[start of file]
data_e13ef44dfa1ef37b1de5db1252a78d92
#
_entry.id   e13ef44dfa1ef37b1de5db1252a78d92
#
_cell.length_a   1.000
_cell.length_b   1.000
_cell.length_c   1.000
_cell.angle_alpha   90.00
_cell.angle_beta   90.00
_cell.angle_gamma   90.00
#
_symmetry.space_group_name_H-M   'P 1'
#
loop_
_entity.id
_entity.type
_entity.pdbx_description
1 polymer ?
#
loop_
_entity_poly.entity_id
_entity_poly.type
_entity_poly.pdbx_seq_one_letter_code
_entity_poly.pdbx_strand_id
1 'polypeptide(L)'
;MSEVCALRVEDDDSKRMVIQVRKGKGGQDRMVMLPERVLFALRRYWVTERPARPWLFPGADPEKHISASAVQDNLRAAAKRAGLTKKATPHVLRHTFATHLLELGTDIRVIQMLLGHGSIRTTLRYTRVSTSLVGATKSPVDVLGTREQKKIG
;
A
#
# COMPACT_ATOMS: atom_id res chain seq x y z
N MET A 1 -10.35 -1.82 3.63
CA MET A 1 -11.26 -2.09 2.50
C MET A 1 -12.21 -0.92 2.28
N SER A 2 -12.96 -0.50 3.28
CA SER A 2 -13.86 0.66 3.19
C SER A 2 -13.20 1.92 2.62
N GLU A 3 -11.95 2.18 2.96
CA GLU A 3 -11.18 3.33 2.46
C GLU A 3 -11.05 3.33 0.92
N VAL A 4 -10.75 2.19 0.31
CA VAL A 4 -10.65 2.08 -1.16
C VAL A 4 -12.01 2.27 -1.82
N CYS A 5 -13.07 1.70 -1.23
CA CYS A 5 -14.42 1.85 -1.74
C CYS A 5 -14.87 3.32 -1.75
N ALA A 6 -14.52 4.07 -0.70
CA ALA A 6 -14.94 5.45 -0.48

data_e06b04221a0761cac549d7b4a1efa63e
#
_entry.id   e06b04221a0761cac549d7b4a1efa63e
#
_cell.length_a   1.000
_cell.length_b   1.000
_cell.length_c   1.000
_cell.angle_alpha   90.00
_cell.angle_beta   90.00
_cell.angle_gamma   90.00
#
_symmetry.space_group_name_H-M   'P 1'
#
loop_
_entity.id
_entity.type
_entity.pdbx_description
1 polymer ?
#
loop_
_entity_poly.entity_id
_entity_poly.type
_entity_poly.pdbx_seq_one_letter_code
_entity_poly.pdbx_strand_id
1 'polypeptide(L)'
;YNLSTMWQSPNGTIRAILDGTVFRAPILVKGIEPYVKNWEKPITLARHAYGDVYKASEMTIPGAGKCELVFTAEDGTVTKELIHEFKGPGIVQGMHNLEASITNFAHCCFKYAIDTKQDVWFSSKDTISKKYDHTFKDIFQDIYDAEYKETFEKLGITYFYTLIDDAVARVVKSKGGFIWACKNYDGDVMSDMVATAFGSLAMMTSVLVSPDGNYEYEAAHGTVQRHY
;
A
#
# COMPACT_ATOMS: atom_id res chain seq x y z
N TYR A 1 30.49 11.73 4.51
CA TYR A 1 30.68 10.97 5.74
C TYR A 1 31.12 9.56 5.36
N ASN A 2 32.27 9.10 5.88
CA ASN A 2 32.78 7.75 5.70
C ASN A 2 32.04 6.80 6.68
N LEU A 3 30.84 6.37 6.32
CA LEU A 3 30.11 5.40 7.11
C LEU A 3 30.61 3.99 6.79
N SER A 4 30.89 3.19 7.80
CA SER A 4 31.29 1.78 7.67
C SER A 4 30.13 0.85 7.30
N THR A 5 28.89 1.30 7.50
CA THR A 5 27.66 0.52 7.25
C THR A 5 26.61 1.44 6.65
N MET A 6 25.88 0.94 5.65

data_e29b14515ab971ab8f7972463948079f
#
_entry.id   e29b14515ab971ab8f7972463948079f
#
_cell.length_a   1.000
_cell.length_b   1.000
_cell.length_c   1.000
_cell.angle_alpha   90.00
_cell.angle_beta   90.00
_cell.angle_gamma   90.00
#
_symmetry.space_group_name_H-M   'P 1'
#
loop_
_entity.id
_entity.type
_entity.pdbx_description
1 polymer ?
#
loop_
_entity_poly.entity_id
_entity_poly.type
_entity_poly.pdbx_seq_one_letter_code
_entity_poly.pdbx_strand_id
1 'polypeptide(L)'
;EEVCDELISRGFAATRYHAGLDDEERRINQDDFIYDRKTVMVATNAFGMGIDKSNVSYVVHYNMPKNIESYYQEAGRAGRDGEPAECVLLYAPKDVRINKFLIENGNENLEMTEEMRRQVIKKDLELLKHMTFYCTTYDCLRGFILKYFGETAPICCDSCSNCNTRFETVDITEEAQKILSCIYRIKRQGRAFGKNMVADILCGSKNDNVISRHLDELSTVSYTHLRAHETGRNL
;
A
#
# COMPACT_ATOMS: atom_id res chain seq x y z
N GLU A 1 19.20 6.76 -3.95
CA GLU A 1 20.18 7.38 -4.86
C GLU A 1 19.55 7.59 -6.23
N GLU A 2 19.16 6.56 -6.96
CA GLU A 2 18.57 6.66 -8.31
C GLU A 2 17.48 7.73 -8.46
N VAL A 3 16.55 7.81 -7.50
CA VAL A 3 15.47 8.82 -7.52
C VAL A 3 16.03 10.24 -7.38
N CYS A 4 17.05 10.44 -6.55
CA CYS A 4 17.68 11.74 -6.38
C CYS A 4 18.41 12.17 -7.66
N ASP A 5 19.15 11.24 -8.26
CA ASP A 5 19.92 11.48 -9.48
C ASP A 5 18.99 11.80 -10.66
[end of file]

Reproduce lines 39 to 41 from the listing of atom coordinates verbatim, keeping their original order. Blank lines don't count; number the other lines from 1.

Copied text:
C GLU A 3 -11.05 3.33 0.92
N VAL A 4 -10.75 2.19 0.31
CA VAL A 4 -10.65 2.08 -1.16